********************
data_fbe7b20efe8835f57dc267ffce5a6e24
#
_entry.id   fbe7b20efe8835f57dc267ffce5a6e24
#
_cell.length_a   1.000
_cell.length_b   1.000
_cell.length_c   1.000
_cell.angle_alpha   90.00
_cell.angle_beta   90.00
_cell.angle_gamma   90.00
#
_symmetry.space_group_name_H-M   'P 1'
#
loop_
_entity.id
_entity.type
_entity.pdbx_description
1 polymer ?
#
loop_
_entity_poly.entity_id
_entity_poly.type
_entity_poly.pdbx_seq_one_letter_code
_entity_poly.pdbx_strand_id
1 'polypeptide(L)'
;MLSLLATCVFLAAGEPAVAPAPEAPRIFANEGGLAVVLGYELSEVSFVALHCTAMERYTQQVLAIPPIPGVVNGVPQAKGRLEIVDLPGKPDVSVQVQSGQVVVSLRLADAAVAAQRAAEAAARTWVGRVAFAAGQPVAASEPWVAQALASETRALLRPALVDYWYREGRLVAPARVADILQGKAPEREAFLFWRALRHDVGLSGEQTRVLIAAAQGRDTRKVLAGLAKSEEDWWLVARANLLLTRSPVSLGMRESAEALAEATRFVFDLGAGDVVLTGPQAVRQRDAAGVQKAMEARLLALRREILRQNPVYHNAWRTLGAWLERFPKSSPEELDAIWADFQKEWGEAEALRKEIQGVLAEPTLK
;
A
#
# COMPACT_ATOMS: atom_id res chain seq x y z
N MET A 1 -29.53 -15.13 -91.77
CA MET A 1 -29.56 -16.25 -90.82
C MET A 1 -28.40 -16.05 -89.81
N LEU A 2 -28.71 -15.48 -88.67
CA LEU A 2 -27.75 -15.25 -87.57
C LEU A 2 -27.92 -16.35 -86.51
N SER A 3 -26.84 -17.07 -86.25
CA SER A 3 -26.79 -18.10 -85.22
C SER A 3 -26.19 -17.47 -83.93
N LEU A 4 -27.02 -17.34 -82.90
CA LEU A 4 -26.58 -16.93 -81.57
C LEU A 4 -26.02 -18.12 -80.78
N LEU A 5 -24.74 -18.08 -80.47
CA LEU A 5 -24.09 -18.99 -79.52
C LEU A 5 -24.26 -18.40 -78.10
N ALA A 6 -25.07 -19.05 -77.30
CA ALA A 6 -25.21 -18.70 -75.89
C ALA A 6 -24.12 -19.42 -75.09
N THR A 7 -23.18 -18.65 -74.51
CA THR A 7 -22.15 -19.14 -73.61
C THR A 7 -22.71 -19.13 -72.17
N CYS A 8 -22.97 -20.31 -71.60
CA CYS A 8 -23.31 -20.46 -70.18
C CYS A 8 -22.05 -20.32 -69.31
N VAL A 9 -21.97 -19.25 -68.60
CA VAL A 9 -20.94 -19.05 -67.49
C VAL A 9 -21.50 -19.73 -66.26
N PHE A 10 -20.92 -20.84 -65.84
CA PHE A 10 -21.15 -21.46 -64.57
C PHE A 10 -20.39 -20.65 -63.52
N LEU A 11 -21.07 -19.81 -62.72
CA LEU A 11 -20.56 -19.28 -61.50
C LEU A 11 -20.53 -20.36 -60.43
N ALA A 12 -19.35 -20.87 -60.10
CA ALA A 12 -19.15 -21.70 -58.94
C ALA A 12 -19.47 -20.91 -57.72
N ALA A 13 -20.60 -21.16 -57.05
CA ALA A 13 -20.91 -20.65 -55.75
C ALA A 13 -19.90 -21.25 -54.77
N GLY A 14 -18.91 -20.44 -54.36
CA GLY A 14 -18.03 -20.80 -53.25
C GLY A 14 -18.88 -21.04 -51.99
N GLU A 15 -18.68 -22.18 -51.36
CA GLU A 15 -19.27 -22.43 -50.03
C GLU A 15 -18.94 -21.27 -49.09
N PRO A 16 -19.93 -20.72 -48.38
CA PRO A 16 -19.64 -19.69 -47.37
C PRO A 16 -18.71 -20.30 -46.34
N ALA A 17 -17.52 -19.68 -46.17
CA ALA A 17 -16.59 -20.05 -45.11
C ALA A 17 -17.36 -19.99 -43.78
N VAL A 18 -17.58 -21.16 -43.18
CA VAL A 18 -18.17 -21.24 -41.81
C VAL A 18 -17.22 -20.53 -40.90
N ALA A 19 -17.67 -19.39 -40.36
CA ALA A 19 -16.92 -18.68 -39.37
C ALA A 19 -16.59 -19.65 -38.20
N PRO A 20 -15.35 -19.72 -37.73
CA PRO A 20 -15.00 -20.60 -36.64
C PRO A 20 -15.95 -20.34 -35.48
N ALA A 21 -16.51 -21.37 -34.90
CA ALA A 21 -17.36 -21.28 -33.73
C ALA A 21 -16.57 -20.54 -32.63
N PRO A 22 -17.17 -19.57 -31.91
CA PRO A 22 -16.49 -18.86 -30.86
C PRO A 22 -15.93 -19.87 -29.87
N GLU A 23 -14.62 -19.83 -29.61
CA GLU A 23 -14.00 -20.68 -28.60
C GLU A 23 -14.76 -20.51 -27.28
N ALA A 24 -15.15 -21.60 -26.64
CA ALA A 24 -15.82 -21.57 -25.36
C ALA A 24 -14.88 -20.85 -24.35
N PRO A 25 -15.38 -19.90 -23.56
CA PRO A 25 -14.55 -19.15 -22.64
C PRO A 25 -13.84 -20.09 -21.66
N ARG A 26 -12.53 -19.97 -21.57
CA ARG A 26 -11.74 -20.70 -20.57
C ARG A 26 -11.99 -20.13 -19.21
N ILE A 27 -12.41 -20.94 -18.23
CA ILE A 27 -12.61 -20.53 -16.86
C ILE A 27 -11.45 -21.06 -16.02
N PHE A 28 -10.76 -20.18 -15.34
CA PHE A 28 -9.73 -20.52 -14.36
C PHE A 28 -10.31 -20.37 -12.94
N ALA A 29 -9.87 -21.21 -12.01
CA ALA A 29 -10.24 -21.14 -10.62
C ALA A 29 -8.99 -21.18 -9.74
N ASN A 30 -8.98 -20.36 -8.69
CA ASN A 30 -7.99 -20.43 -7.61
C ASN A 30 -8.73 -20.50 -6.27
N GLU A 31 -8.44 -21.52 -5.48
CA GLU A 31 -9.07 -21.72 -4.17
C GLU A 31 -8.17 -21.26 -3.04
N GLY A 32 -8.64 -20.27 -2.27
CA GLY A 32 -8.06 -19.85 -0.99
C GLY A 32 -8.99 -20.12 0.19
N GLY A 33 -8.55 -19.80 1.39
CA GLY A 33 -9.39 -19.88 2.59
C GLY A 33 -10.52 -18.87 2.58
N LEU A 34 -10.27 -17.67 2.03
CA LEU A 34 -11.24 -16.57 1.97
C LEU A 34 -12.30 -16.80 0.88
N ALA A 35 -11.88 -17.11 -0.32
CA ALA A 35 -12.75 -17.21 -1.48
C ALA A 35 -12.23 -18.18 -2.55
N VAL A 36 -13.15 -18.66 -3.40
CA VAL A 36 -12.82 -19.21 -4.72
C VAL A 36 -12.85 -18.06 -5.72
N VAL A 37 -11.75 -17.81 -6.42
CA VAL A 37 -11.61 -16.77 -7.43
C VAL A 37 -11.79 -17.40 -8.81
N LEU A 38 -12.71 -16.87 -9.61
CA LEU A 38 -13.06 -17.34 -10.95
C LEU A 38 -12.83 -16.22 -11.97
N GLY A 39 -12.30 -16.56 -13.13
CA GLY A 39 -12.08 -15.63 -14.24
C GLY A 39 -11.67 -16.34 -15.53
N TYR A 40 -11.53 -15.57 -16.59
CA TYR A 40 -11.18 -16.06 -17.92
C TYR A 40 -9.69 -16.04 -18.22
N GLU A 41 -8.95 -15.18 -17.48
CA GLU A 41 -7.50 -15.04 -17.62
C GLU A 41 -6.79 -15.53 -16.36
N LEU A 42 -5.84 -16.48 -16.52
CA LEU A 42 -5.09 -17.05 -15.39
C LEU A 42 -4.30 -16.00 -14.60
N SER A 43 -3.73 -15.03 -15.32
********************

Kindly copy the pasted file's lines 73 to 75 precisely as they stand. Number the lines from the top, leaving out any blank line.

N GLU A 15 -18.68 -22.18 -51.36
CA GLU A 15 -19.27 -22.43 -50.03
C GLU A 15 -18.94 -21.27 -49.09